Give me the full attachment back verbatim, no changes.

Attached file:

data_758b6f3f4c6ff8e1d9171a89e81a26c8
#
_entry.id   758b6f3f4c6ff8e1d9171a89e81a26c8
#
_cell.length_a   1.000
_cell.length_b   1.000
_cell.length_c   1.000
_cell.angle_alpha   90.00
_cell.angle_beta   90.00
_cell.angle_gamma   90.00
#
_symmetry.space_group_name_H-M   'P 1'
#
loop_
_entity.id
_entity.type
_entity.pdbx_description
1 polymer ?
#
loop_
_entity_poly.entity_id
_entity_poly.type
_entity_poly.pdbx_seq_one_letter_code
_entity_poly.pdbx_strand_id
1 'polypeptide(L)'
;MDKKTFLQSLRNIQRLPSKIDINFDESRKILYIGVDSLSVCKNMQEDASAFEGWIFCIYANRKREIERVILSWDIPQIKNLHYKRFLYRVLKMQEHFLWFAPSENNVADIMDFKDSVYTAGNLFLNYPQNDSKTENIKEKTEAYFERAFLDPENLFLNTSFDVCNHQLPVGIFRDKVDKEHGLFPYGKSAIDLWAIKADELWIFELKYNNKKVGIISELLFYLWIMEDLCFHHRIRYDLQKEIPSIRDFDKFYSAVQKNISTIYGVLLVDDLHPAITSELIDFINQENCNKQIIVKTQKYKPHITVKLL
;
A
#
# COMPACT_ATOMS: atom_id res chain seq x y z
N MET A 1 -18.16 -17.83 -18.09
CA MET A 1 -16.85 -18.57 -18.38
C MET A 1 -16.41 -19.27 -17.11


data_758b6f3f4c6ff8e1d9171a89e81a26c8
#
_entry.id   758b6f3f4c6ff8e1d9171a89e81a26c8
#
_cell.length_a   1.000
_cell.length_b   1.000
_cell.length_c   1.000
_cell.angle_alpha   90.00
_cell.angle_beta   90.00
_cell.angle_gamma   90.00
#
_symmetry.space_group_name_H-M   'P 1'
#
loop_
_entity.id
_entity.type
_entity.pdbx_description
1 polymer ?
#
loop_
_entity_poly.entity_id
_entity_poly.type
_entity_poly.pdbx_seq_one_letter_code
_entity_poly.pdbx_strand_id
1 'polypeptide(L)'
;MDKKTFLQSLRNIQRLPSKIDINFDESRKILYIGVDSLSVCKNMQEDASAFEGWIFCIYANRKREIERVILSWDIPQIKNLHYKRFLYRVLKMQEHFLWFAPSENNVADIMDFKDSVYTAGNLFLNYPQNDSKTENIKEKTEAYFERAFLDPENLFLNTSFDVCNHQLPVGIFRDKVDKEHGLFPYGKSAIDLWAIKADELWIFELKYNNKKVGIISELLFYLWIMEDLCFHHRIRYDLQKEIPSIRDFDKFYSAVQKNISTIYGVLLVDDLHPAITSELIDFINQENCNKQIIVKTQKYKPHITVKLL
;
A
#
# COMPACT_ATOMS: atom_id res chain seq x y z
N MET A 1 -18.16 -17.83 -18.09
CA MET A 1 -16.85 -18.57 -18.38
C MET A 1 -16.41 -19.27 -17.11